Flying the Rainbow Flag

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Posted November 11, 2010 in Music

In 1995, a few musicians teamed up to help raise funds for a community center in their neighborhood. Years later, after taking many political stances and recording several albums, a core of seven artists—six of the original founding members—come to find themselves with Grammys under their belts and touring the world as U.S. Cultural Ambassadors. The City of Los Angeles even proclaimed April 23 “Ozomatli Day.”

 

Ozomatli has seen MCs and DJs come and go from the likes of Chali 2na, Cut Chemist and the infamous William Marrufo to Tre Hardson and Kinetic Source. But at the end of the day, six original members (Wil-Dog Albers, Raúl Pacheco, Justin “El Niño” Porée, Asdrubal Sierra, Ulises Bella and Jiro Yamaguchi) teamed up with Mario Calire to become a band of seven.

 

“It’s been the seven of us for two or three years now. Everybody in one way or another is irreplaceable, but at the same time they’re replaceable. Everyone is expendable, but he brings a certain flavor to the band that no one can recreate,” says Ulises Bella, who has been with the group for 15 years. “Sometimes I think that no one in the band’s bigger than the band; the band itself is bigger than the sum of its parts.”

 

Through all of the creative minds that have come, gone or stayed, five full-length albums were recorded with the most recent full-length being Fire Away (released this past April). On Saturday, the band comes to the Fox Performing Arts Center in Riverside in support of the new album. 

 

“It’s very jam-based . . . There are tracks on there that are really different from what Ozomatli has done,” Bella says of Fire Away. “The album itself has a certain sound and energy that other records don’t have.”

 

In 1998, three years after playing for social and political causes and frequenting the local Hollywood clubs, Ozomatli released their self-titled first album. Along the way Chali 2na, Cut Chemist, William Marrufo, Jose Espinoza, Kid WIK, Kinetic Source and Andy Mendoza played with the band later to be replaced with Mario Calire, Sheffer Bruton, MC Jabu and DJ Spinobi.  “The self-titled record is the one that made the biggest impact for sure,” Bella says. “I think for fans of Ozomatli, it’s a classic reference record. It was our declaration of who we were in that moment using all the styles that represented Los Angeles musically.”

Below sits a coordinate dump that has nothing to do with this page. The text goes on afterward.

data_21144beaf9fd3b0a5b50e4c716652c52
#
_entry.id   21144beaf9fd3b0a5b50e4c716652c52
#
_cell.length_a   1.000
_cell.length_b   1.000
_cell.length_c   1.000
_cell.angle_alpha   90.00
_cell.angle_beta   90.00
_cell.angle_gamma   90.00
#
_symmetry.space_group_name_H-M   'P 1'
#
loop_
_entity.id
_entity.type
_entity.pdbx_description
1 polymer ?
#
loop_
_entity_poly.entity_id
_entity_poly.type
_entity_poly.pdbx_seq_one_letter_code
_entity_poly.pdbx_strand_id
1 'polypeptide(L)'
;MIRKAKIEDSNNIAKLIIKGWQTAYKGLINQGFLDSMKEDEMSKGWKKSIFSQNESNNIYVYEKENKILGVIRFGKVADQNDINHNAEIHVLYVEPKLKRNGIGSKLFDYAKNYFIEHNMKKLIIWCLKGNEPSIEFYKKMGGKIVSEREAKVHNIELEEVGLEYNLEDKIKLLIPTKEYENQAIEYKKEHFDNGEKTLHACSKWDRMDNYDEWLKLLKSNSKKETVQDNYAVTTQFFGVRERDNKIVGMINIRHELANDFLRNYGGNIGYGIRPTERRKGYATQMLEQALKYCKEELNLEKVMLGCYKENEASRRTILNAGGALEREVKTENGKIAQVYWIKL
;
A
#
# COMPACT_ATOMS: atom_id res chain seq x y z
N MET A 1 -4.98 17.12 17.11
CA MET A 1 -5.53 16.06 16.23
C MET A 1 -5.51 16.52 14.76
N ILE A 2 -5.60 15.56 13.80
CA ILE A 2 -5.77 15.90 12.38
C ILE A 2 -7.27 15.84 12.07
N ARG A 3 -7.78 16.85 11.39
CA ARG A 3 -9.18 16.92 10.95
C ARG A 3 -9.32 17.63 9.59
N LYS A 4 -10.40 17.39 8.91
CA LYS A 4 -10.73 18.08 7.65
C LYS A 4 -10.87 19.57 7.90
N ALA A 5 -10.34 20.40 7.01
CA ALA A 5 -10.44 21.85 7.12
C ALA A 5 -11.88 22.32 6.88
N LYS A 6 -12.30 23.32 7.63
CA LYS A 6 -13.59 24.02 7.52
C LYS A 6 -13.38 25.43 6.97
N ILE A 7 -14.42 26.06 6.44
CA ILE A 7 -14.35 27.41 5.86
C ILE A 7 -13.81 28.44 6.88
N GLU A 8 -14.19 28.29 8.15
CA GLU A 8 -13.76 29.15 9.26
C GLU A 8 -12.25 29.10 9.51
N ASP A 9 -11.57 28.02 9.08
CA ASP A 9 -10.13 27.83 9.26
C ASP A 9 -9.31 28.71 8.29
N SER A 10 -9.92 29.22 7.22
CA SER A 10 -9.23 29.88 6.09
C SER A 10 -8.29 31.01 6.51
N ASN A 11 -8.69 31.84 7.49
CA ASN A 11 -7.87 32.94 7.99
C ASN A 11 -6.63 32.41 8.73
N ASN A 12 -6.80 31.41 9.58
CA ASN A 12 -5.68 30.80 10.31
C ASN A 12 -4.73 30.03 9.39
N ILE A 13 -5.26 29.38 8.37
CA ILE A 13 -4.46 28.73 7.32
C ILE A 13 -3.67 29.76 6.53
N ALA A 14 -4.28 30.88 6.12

Ozomatli’s second record, Embrace the Chaos, was released in 2001, earning them a Grammy.

 

The band’s third release came in 2004 with Street Signs, in many ways laying the foundation for aspiring towards bring the band international. “I’m definitely proud of that album,” Bella says. In 2007, Ozomatli released Don’t Mess with the Dragon.

 

With Fire Away, Ozomatli’s fifth and most recent release, the band changes things up, but remain true to their political roots. One of the most controversial tracks, “Gay Vatos in Love,” is a homage to the lesbian, gay, bisexual and transgender community in support of gay marriages. 

 

“It’s a declaration about how we feel about [gay marriages]. Love is not a discriminatory thing. People want to express themselves. Who am I to stop them? Who am I to tell them that what they are doing is wrong?” Bella asks. “In society right now, we have a lot of walls that eventually need to be knocked down. These hang-ups that we have are really holding us back. It’s not like homosexuality was invented in the last 100 years. It’s sort of ridiculous that we’re still at a point where we see it in nature, we see that people are born with it and we still have these archaic ideas that it’s a choice, that they are wrong, that they shouldn’t be happy this way . . . So, in a lot of ways we thought we would throw the gauntlet down and support our brothers and sisters who are fighting for their rights.”

 

With the new album, the band members continue to be U.S. Cultural Ambassadors and touring the world—including places where Ozomatli is largely unknown.

 

“There might be a handful of people who know us or our music, but we play in front of people who don’t know anything about us and they react positively to the music so I guess it adds a certain validity to the band,” he says. “We just do what we do.”

 

Ozomatli at Fox Performing Arts Center, 3801 Mission Inn Ave., Riverside, (951) 779-9800; www.foxriversidelive.com, www.ozomatli.com. Sat, Nov. 13. 8PM. Tickets $20-$35.



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